Following the steps on our guide will help you any time, but particularly in economic times like this.
You know, one of the best ways to prepare yourself against a recession or a depression or any other “-ession” that is bothering you, is to just be marketable.
Think about developing yourself, not only as a person but as a professional. Go to school, get some certifications, make sure you’re always delivering excellence in whatever job you have so when the time comes, you’re not going to be the first one that gets that Friday notice that you have no job.
Make yourself marketable, always do your best, and improve yourself daily. Imagine if you improved how you do your job just one or 2% per day how much better you’d be at the end of this year!
And it doesn’t hurt to find a job that is always in need. Think about the work you do. If we have a serious economic crisis, would your job still be in demand? It’s worth considering. But no matter what action you take you always want to make sure that it’s not out of fear. It’s not out of greed. It’s out of having a better life for you and for your family.
What should you do in a recession?
Here’s another money truth tip for you: When the market’s down, that means the value of each stock is down. If the value of the stock is down, isn’t that when you want to buy? Like it’s on sale, so let’s go buy it, not sell it. It’s amazing how people, when the stock goes down in value, they get upset and then they run over to the financial cliff edge and try to jump off. Why would you do that?
This is the time to buy. Double down on the stocks that you hold. Don’t freak out and sell them. Remember no greed and no fear.
We want to act practically and with reason at all times. So this is the time to take advantage of the sale. It’s time to get into the market. If you have extra savings it’s a good time to invest in some sound stocks or mutual funds that are balanced and can weather those storms.
We’ve got a great article for you called “Investing For beginners in 2020“, click on that article if you want to learn more about how to invest in times like this.
So, businesses will fail. People will lose their jobs. The market will wane. Sometimes it’s up. Sometimes it’s down. The crash that people always talk about, these things happen. So our goal for you is for you to be prepared in the event of any economic downturn for any recession.
Do the things you need to do, put your planning in place so if the time comes, when the time comes, you’re ready.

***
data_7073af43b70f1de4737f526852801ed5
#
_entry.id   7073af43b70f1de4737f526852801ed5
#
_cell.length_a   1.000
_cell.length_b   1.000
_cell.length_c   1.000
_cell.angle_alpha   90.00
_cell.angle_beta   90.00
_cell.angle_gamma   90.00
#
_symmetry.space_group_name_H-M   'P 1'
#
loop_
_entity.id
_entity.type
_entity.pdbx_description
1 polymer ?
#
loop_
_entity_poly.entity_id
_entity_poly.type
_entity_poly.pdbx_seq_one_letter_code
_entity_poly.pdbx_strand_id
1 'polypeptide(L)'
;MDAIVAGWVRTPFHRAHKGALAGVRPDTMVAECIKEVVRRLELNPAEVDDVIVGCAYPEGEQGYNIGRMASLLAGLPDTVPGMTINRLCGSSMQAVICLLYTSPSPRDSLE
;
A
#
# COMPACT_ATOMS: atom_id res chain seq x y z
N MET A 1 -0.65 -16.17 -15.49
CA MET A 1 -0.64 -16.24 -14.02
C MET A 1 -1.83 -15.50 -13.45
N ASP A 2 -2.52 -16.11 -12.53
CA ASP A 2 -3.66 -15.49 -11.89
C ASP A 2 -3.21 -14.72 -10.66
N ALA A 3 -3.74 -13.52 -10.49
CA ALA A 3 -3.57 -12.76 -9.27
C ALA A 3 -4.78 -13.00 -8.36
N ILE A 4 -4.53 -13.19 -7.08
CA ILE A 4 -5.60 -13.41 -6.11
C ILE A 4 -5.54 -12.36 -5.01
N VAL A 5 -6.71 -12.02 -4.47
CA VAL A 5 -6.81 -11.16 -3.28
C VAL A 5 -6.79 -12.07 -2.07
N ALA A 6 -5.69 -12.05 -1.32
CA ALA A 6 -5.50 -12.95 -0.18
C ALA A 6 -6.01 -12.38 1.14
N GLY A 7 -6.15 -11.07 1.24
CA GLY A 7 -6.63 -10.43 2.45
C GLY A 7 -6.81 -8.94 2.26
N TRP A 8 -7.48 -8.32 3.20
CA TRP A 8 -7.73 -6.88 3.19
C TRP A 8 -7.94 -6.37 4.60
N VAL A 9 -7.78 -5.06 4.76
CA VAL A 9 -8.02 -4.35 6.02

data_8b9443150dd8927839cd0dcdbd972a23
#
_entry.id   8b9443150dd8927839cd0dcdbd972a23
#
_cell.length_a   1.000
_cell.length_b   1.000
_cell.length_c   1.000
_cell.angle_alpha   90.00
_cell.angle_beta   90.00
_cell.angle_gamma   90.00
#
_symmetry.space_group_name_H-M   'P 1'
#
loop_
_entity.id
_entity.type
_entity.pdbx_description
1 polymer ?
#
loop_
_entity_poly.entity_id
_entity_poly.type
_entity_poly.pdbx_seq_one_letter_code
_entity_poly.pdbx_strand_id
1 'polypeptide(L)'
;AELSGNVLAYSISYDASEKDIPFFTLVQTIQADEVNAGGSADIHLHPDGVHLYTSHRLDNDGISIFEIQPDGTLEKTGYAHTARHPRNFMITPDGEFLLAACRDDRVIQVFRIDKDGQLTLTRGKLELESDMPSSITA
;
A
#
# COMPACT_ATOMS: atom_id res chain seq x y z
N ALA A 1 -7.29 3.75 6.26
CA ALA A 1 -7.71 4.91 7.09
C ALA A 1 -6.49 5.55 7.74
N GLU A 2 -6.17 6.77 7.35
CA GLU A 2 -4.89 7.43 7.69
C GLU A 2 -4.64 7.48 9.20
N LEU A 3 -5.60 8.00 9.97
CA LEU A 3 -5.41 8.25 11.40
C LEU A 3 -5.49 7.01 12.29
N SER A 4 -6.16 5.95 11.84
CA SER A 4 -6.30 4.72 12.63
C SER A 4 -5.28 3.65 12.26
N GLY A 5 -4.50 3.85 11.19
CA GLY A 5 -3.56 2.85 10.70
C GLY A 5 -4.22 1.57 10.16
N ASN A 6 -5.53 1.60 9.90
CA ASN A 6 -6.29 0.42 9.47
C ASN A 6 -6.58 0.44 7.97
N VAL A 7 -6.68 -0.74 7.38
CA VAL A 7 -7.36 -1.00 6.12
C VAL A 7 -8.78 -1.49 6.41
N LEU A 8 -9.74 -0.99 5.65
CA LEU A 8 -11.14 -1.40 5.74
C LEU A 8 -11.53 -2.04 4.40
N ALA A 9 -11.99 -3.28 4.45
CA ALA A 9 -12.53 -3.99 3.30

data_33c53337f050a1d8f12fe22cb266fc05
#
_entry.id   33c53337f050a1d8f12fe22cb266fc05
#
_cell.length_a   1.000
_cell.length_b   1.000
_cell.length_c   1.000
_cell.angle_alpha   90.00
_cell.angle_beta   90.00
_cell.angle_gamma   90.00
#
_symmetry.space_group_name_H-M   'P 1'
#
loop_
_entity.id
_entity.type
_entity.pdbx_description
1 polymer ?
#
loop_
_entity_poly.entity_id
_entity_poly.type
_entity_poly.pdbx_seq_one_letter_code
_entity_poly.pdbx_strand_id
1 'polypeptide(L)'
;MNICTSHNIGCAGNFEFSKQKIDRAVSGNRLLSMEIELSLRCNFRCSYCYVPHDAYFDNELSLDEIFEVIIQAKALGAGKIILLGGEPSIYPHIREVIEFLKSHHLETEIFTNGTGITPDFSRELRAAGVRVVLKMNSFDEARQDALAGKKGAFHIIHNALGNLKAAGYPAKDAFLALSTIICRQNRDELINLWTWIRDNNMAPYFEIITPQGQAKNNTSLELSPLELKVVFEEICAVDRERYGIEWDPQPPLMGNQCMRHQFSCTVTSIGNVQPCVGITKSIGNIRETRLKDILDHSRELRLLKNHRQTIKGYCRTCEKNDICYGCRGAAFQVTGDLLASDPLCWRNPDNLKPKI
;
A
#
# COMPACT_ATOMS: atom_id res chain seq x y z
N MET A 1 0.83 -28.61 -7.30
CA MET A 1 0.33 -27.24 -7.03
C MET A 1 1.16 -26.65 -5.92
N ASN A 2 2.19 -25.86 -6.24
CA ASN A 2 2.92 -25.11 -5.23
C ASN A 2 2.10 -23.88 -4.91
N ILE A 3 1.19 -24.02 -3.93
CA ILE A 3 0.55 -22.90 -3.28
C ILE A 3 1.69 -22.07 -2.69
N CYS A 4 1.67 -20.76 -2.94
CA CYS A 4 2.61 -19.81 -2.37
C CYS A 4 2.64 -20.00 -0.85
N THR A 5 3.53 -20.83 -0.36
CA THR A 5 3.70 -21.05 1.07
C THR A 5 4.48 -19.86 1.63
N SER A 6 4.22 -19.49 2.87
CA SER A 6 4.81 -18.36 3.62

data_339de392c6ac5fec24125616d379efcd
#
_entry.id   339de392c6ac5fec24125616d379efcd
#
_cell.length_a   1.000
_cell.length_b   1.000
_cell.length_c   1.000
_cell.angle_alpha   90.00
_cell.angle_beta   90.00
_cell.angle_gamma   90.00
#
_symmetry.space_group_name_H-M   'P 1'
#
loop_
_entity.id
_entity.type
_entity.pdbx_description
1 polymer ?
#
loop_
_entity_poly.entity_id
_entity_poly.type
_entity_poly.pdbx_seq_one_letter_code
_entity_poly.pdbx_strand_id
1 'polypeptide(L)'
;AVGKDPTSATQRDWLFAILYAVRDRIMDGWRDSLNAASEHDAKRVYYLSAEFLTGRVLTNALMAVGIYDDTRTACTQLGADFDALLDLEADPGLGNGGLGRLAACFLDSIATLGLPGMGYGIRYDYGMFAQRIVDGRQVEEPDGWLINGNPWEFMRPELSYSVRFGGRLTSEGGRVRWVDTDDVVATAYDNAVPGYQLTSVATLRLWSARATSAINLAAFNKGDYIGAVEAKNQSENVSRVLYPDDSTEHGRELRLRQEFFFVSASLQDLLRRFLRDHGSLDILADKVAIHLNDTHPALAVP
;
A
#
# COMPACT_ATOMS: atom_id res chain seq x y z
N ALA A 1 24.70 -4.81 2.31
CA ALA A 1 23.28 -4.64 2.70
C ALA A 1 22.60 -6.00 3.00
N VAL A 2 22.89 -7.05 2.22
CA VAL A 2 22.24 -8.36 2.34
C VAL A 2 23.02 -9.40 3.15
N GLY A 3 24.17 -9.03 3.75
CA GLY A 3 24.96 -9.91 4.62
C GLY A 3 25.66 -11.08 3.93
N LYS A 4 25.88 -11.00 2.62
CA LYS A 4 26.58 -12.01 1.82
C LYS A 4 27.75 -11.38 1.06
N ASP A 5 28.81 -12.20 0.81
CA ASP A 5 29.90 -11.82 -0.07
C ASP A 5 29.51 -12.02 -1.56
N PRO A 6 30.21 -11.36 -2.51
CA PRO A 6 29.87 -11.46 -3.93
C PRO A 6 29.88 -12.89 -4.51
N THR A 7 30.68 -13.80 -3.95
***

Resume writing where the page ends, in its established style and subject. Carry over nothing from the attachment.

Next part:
Now that you’re equipped with some money truth tips and basic principles that will help you, you’re prepared for any economic downturn that might come your way. Saving money, paying off debt, taking advantage of opportunities. Look at the things that it can bring into your life and try not to live in that doubt and fear and oppression. You know the most interesting thing about fear is that the more you learn, the more it dissipates, it just goes away.
So continue to educate yourself, continue to be prepared, continue to learn, and we’ll do our part to bring you all the information you need to always do your best.
Have you ever experienced a recession?
If you have, what did you learn? How were your finances impacted? What did you do differently after? Let’s start a conversation, please add your comments below. We’d like to see how a recession has impacted your life and hear from other people and what they learned.
Then you can share this article with other friends who might be also concerned or fearful about an impending recession. Let’s help them be ready as well.
Until next time I’m Judy Copenbarger.
And now that you know, you can go and grow. God bless.
Judy Copenbarger is the Founder and President of Comprehensive Financial Services, based in Irvine, California.
She holds a Juris Doctor Degree, with a Taxation Emphasis, is FINRA Registered and maintains various Securities and Insurance Designations. Her professional expertise is in Estate Planning, Retirement and Education Planning.